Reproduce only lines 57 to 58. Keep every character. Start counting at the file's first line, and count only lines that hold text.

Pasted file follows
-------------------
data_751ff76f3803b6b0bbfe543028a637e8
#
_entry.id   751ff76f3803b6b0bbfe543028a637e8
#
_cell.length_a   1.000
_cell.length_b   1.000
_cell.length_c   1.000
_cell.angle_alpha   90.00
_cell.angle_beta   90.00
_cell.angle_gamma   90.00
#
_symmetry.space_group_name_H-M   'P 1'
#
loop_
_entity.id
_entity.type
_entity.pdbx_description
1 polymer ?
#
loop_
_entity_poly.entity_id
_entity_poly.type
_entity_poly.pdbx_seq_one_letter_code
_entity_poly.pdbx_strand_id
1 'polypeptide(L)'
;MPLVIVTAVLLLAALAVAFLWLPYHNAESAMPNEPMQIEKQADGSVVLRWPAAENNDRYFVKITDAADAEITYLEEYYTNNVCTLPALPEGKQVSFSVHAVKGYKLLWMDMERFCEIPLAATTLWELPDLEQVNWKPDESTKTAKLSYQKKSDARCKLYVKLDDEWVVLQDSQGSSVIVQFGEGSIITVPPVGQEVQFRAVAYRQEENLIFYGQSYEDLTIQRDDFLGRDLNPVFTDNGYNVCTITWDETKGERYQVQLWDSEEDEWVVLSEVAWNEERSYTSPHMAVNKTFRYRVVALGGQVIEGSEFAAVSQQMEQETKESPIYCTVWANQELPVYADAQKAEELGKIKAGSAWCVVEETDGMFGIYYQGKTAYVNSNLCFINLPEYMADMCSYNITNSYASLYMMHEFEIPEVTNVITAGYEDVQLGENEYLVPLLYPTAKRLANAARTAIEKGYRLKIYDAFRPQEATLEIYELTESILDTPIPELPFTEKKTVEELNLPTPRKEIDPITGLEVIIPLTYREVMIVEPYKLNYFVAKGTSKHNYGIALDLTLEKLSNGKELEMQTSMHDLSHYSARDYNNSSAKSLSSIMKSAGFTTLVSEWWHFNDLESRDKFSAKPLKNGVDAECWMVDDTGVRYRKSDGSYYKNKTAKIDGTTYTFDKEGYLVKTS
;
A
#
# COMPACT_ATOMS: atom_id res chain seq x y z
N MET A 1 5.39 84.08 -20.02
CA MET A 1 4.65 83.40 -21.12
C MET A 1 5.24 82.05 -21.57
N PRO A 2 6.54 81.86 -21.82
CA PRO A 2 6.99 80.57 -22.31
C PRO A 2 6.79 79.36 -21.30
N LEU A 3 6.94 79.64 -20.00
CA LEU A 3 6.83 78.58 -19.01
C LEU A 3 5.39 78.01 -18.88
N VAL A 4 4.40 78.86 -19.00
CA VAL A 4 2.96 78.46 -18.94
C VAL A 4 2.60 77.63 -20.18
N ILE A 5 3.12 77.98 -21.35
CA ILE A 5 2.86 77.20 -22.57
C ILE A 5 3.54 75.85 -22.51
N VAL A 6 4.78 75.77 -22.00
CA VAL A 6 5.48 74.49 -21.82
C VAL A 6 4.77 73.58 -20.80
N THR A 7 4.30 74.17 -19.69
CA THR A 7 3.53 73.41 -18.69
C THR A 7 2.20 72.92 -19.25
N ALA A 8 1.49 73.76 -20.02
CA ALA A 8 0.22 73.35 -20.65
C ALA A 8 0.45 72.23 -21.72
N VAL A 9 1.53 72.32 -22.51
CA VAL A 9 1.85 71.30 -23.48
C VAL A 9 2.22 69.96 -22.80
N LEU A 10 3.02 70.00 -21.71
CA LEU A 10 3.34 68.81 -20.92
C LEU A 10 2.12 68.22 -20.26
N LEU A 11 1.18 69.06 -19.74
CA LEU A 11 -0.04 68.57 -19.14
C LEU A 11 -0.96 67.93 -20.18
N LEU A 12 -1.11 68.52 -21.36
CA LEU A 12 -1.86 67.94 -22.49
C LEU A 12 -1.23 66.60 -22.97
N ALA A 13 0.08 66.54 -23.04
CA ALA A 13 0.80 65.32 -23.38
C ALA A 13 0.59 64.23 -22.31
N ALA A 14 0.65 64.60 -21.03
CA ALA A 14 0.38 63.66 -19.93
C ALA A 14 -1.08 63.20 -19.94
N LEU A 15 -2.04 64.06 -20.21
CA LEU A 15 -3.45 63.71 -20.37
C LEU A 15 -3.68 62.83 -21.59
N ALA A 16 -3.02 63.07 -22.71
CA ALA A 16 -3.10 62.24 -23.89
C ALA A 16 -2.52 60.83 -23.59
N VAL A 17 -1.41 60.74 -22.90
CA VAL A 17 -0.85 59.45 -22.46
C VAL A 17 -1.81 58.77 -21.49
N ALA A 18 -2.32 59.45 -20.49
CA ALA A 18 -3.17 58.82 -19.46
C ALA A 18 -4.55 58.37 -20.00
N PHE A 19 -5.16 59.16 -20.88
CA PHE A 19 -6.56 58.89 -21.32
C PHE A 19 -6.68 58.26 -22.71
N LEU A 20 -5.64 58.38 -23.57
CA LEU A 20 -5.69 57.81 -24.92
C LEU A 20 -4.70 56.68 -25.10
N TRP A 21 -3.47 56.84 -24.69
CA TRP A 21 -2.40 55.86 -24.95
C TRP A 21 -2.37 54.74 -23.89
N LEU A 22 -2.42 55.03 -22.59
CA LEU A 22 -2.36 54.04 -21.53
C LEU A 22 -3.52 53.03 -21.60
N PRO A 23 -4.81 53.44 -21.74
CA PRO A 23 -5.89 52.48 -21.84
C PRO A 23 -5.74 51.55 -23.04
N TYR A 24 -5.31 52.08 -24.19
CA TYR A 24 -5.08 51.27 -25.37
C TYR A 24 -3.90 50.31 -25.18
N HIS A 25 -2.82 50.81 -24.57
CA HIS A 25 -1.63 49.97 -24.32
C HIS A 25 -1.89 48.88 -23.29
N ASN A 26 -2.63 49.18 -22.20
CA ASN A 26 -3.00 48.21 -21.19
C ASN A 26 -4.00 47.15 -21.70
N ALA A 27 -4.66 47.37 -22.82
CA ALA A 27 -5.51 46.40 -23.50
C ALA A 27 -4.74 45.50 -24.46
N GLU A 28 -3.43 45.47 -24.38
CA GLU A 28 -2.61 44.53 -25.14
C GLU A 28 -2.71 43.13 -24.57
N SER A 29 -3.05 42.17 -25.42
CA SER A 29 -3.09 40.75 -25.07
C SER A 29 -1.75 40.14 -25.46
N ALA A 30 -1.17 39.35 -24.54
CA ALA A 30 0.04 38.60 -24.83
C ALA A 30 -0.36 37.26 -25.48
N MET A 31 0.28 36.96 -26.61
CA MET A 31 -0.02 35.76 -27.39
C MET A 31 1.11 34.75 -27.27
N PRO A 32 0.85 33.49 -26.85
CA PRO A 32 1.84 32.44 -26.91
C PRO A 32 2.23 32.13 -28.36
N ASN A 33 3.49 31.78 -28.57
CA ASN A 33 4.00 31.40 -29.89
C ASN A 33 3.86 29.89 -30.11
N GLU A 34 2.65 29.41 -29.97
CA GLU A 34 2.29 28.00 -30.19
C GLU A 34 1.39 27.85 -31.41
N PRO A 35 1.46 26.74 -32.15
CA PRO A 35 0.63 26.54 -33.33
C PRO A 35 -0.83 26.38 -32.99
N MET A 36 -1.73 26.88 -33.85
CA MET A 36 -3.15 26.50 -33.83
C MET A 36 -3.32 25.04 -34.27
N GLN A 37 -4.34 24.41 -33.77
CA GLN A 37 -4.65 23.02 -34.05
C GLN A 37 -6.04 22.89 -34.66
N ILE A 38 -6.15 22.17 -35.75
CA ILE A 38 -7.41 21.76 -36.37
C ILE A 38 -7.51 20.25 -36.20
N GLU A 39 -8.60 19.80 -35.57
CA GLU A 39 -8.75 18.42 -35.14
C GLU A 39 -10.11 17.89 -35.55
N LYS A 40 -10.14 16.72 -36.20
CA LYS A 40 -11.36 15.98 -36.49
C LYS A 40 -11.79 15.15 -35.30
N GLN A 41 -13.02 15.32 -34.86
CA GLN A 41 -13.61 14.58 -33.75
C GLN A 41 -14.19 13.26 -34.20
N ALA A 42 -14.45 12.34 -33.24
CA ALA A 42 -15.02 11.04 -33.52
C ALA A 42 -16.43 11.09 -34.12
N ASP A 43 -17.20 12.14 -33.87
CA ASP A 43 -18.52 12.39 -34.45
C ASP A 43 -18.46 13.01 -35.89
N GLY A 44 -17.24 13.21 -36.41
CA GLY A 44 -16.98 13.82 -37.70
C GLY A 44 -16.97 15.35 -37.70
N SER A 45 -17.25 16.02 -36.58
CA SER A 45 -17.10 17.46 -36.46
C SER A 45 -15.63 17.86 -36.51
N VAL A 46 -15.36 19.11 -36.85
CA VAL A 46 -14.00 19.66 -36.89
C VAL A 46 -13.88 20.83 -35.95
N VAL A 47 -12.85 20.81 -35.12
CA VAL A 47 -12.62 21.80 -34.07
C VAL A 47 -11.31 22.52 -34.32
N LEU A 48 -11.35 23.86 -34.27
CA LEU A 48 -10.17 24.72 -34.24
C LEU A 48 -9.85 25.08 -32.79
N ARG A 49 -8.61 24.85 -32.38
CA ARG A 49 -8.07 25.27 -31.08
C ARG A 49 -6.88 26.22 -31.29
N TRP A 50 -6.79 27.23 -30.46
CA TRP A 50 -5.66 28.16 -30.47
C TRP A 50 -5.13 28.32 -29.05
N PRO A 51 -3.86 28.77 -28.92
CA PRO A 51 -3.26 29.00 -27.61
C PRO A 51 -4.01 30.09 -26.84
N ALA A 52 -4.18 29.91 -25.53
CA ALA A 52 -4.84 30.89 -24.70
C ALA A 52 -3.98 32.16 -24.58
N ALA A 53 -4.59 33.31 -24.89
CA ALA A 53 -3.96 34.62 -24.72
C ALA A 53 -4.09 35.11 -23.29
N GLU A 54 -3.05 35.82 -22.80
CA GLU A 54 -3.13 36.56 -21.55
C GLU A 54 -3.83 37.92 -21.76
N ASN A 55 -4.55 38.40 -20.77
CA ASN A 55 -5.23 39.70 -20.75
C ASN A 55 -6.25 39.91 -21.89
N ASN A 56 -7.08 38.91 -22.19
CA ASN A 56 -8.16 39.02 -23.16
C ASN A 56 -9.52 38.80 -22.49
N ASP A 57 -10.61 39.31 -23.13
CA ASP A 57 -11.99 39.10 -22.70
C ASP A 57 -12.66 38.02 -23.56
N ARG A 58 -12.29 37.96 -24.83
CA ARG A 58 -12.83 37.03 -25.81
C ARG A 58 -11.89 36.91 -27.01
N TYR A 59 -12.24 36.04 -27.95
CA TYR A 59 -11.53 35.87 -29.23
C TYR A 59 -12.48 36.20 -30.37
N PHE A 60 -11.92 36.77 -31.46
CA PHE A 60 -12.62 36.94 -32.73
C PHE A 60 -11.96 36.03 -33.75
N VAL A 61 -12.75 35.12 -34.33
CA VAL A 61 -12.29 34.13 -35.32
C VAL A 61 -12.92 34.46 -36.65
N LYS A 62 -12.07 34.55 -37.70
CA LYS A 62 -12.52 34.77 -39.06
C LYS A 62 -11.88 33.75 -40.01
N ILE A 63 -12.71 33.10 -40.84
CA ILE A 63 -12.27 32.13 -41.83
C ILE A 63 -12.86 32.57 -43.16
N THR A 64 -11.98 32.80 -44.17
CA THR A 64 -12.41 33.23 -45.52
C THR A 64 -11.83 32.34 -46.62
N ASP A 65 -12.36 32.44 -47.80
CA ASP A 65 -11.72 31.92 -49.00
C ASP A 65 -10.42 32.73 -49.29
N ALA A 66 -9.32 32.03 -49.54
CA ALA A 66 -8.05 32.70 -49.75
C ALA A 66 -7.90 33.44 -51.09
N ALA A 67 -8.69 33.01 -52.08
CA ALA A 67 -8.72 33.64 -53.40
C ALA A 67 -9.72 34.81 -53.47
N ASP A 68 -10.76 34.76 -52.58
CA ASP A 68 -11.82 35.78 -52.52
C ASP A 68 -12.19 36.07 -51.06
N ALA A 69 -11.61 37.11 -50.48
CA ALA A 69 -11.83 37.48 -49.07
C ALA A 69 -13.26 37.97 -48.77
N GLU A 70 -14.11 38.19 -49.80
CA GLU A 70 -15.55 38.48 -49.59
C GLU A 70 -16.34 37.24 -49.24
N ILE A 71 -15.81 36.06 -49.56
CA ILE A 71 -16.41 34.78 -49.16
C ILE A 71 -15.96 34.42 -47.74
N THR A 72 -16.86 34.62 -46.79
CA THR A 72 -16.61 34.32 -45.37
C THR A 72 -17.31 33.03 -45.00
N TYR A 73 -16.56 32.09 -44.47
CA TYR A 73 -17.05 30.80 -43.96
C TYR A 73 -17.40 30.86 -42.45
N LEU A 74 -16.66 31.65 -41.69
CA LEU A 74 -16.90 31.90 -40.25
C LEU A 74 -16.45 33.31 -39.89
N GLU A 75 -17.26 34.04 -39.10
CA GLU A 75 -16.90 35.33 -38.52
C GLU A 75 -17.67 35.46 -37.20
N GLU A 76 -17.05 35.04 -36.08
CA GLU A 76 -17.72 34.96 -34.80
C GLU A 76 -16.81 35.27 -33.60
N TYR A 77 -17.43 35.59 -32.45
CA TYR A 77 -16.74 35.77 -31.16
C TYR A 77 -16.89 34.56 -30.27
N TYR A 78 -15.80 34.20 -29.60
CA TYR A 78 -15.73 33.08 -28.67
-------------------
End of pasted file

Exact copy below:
C VAL A 9 2.22 69.96 -22.80
N LEU A 10 3.02 70.00 -21.71